Master of Science (MS)
Medical Sciences Interdepartmental Area
Introduction: Aerosol production is a key contributor to occupational risk and disease transmission in the dental clinic. These aerosols can host harmful pathogens, such as SARS-CoV-2. Considering the 2020 pandemic, researchers endeavored to bolster the existing body of literature related to disease transmission via aerosols and droplets to provide better recommendations for infection control. This investigation aims to support that mission by characterizing the risk to orthodontic professionals and patients based on aerosolized particle size and travel distance. Methods: The experimental protocol used in this study was validated through a smaller scale pilot study in 2021. High- and Low-risk orthodontic procedures were performed in a simulated clinical setting and the particle production was measured using optical particle counters positioned 30 in. and 6 ft. from the procedure site. A total of 5 different procedural variations were performed 15 times each. Results: High-speed debonding procedures without exhaust routinely produce the highest number of airborne particles, while slow-speed debonding with HVE and LEV result in the lowest particle accumulation at both near and far distances. A negative correlation (r= -0.78) was observed between particle size and concentration (p<.0001). Conclusion: Orthodontic procedures which utilize the high-speed handpiece without exhaust are high-risk for generating aerosolized particles. While the overall particle production is decreased for low-risk procedures like slow-speed debond with exhausts, concentrations of the smallest particle size are comparable to that of a high-risk procedure. Aerosols generated during orthodontic procedures show a size-dependent concentration gradient with more particle production associated with decreasing particle diameter.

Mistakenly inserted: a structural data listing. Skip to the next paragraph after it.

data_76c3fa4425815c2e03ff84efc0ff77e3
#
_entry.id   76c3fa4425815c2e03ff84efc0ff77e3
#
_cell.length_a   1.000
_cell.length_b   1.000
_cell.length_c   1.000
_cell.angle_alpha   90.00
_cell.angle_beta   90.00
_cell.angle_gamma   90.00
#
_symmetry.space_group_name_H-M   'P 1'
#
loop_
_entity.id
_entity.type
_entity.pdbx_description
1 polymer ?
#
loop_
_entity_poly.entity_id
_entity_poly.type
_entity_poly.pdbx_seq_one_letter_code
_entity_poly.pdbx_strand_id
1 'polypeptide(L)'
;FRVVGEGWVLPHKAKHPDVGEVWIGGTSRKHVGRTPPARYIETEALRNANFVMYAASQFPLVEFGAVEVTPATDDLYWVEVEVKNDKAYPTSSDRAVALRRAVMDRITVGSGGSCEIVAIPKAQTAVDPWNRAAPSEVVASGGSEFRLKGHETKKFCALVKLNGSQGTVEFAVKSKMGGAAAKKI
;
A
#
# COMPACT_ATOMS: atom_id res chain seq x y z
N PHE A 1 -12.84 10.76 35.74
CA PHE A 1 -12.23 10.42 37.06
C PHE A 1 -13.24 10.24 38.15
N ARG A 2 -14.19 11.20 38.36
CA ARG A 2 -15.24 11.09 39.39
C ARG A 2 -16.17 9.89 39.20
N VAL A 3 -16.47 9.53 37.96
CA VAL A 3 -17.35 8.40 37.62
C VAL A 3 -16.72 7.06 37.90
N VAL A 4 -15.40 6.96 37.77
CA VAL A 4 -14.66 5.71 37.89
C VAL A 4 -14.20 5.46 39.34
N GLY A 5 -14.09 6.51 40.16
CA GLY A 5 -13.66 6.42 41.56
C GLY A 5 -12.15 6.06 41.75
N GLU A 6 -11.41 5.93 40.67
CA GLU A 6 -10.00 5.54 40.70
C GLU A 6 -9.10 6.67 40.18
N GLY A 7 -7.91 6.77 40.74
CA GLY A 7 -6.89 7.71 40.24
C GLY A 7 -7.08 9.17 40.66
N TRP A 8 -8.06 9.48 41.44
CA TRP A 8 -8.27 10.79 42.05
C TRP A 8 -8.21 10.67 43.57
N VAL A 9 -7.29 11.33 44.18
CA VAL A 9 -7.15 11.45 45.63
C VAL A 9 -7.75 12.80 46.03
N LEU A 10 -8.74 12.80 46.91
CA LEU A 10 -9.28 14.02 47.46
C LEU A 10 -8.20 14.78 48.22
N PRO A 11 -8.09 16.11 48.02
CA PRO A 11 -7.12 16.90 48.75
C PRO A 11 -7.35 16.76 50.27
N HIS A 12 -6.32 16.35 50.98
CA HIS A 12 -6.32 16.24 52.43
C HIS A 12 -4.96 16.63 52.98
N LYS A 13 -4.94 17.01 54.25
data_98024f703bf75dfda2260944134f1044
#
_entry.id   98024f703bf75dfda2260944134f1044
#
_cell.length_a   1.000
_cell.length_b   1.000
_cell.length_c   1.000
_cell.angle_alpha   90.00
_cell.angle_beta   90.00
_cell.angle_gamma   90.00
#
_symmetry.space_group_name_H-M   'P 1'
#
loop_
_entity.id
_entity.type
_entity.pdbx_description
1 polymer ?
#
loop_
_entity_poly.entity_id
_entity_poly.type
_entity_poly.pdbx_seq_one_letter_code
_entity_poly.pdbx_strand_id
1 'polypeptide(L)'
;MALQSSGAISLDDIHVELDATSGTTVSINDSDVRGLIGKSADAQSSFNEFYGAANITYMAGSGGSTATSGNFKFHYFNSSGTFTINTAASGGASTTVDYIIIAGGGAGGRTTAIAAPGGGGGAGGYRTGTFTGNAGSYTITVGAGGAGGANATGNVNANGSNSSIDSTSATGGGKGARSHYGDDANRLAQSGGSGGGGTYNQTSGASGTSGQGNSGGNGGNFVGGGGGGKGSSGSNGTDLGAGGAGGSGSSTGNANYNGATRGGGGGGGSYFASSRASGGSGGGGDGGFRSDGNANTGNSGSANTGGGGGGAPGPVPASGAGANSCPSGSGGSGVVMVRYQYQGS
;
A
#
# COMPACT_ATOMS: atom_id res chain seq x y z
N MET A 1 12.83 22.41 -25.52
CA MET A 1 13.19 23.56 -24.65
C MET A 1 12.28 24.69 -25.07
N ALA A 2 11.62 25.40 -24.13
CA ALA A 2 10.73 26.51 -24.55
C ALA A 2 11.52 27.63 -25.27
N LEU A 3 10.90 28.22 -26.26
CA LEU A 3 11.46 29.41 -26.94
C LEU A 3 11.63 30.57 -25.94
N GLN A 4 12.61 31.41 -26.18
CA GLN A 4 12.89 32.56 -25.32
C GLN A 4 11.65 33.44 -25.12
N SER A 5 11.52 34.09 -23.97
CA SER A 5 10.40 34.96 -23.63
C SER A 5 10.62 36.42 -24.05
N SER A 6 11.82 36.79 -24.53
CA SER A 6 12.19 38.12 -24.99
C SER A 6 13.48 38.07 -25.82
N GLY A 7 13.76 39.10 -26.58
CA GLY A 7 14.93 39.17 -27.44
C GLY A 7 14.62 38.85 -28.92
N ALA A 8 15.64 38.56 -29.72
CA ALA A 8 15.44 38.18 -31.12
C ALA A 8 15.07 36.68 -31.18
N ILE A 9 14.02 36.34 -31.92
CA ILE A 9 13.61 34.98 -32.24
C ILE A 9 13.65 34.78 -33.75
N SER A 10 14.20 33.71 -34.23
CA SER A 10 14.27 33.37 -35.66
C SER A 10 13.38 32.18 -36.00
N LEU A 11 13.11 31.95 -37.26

Jochum-Nesbitt, Donte, "Aerosols in Orthodontics: Characterization of Particle Size and Travel Distance" (2022). Theses & Dissertations. 696.
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